Politics even if they involve slandering an entire country shouldn’t enter into golf according to an uncomfortable Phil Mickelson yesterday as the future of the Aberdeen Asset Management Scottish Open came into focus.
Phil’s perma-smile never wavered as he tried to head off a couple of controversies yet simply bounded headlong into another one.
The controversy was Phil’s partial defence of Donald Trump and his influence over this tournament, which he has loyally attended for over a decade now and helped build up to its current level of prosperity.
Having previously been supportive of the event moving around to a selection of Scotland’s great links, he now seemed to suggest that keeping it one place would suit him better.
But where? Perhaps the Trump International Links at Menie, which has been rumoured as a possible venue for three out of the four years starting in 2017? Only this was before Trump spouted his ill-judged remarks about Mexicans that have sponsors and some golf authorities running for cover.
Phil stayed and played at Menie during last year’s Scottish Open at Royal Aberdeen. We know from former First Minister Alex Salmond’s autobiography that he tried to broker a dtente between Trump and the Scottish Government over the wind turbines proposed offshore near to his course.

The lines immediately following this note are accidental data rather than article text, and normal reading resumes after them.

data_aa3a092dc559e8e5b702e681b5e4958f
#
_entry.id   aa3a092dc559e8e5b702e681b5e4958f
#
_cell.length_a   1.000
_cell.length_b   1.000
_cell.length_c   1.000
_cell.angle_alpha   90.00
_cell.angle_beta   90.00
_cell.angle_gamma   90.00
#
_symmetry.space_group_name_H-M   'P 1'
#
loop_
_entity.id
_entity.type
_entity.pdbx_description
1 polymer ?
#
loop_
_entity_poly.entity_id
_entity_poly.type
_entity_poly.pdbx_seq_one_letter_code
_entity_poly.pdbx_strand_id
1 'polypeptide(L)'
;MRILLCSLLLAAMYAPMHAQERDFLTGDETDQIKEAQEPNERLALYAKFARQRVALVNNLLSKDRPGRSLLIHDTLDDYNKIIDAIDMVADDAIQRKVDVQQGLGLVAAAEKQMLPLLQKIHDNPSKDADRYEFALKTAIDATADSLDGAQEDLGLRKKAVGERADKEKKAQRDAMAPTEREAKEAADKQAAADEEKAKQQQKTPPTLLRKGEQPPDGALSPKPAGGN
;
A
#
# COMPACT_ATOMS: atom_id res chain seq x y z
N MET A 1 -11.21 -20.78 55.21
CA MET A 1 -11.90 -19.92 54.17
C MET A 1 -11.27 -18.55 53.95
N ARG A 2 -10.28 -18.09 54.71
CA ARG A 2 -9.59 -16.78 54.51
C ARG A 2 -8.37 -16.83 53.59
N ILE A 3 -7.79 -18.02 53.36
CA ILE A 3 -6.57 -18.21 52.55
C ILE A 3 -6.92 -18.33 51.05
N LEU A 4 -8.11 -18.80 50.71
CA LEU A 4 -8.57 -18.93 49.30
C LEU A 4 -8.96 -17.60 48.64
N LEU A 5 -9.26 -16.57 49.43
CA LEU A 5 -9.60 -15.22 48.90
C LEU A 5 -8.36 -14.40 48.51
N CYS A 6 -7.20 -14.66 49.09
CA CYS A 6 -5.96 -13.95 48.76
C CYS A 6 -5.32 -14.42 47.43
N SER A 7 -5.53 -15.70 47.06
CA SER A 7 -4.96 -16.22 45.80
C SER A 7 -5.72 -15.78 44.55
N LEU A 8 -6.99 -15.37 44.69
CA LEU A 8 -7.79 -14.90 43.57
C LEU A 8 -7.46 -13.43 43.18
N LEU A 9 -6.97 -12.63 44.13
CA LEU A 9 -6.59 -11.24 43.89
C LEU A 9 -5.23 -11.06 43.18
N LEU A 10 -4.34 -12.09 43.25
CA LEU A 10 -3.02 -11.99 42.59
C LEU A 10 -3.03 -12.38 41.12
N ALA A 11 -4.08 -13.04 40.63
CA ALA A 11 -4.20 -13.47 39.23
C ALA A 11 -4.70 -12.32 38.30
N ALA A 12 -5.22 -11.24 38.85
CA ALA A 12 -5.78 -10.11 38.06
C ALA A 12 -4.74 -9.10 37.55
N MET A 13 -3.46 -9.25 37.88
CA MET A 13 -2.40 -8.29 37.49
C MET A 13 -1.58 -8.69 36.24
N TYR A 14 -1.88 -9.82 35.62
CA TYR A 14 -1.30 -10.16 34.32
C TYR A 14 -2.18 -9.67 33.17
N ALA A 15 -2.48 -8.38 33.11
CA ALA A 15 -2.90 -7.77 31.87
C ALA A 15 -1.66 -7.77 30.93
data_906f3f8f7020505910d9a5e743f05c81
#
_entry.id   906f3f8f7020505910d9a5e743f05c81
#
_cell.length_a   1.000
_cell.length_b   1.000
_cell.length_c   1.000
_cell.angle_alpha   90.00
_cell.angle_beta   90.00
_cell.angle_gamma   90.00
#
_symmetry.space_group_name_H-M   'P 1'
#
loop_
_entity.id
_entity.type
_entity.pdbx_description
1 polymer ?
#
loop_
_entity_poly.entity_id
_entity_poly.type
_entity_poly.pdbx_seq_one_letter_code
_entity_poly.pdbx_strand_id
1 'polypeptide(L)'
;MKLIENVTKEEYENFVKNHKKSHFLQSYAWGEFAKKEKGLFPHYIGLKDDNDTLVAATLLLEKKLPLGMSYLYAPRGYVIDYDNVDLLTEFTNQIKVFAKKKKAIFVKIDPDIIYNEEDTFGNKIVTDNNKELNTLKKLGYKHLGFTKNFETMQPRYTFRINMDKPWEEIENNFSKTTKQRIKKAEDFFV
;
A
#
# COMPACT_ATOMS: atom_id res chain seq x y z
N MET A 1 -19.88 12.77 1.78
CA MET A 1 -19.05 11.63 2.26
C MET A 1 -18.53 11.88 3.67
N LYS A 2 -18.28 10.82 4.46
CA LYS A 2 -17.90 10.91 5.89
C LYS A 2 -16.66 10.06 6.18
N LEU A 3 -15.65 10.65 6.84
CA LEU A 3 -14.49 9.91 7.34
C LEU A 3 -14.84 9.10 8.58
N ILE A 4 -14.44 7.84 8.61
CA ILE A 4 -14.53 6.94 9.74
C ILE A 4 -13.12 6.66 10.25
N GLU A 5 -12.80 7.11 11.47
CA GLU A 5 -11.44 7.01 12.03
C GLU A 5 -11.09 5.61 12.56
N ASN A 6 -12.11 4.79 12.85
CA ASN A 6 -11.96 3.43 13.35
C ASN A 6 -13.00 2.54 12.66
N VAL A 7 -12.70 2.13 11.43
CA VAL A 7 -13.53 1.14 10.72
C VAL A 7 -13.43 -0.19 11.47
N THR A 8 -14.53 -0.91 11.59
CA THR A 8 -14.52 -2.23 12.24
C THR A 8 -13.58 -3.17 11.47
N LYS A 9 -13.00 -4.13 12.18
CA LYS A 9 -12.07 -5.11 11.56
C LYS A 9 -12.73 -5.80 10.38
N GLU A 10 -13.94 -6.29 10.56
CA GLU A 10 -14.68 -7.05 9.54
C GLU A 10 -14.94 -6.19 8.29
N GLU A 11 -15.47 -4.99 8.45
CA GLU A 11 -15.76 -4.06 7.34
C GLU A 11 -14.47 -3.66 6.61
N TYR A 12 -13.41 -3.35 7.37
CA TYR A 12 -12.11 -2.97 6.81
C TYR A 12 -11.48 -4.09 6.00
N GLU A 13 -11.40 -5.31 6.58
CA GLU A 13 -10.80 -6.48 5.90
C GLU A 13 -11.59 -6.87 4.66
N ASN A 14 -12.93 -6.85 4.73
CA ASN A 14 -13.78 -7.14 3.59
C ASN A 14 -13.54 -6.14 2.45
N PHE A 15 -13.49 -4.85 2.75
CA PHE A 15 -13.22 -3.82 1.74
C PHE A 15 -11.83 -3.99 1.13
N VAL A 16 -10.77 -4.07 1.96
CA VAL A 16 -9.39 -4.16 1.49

Could it be that Phil’s at least partly behind a plan to move the Scottish to Menie? If so, Trump’s comments have not helped.
“Everybody’s in a tough spot,” said Phil, not specifically referring to the Scottish Open, but maybe subtly. “We were all disappointed to hear (Trump’s) comments, yet it doesn’t take away from all he’s done to try and better golf.
“His place at Aberdeen is just a wonderful golf course. It puts everybody in an awkward situation, because we don’t agree with those comments but we are appreciative of what he’s done to promote the game”.
Didn’t the comments now make it difficult to take the Scottish to Menie?
“I don’t know. I played that golf course last year when I was there and I stayed at his place. I thought it was wonderful.
“I hope that politics doesn’t come into golf. It’s unfortunate that it has, because I think that golf course and many of his properties are just wonderful to play.”
Phil had previously tried to head off what he thought a packed pressroom would be most interested in, the story last week about large sums he’d wagered on sports events ending up as part of a money-laundering investigation – “I’m comfortable enough with whom I am as a person that I don’t feel the need to comment on every little report that comes out,” he remarked.
The other issue was his last press conference in the UK, the infamous post-Ryder Cup session at Gleneagles when he threw Tom Watson’s captaincy under a bus.
“Tom’s one of the great champions this game’s ever had,” he said. “I’m certainly appreciative of all he’s done for golf and I hope next week, at his last Open Championship, is a celebration of that.”
Phil’s ever-sunny disposition wasn’t for darkening, and he’s delighted to be back in a part of the world so special to him, after his Open triumph half a mile up the road two years ago.
“I’m going to stop by at Muirfield,” he said. “I’d just love to walk the back nine again that was probably the best nine holes I’ve played, probably the most special victory of my career.
“To be this close and not go back would be a crime. I will definitely do it.”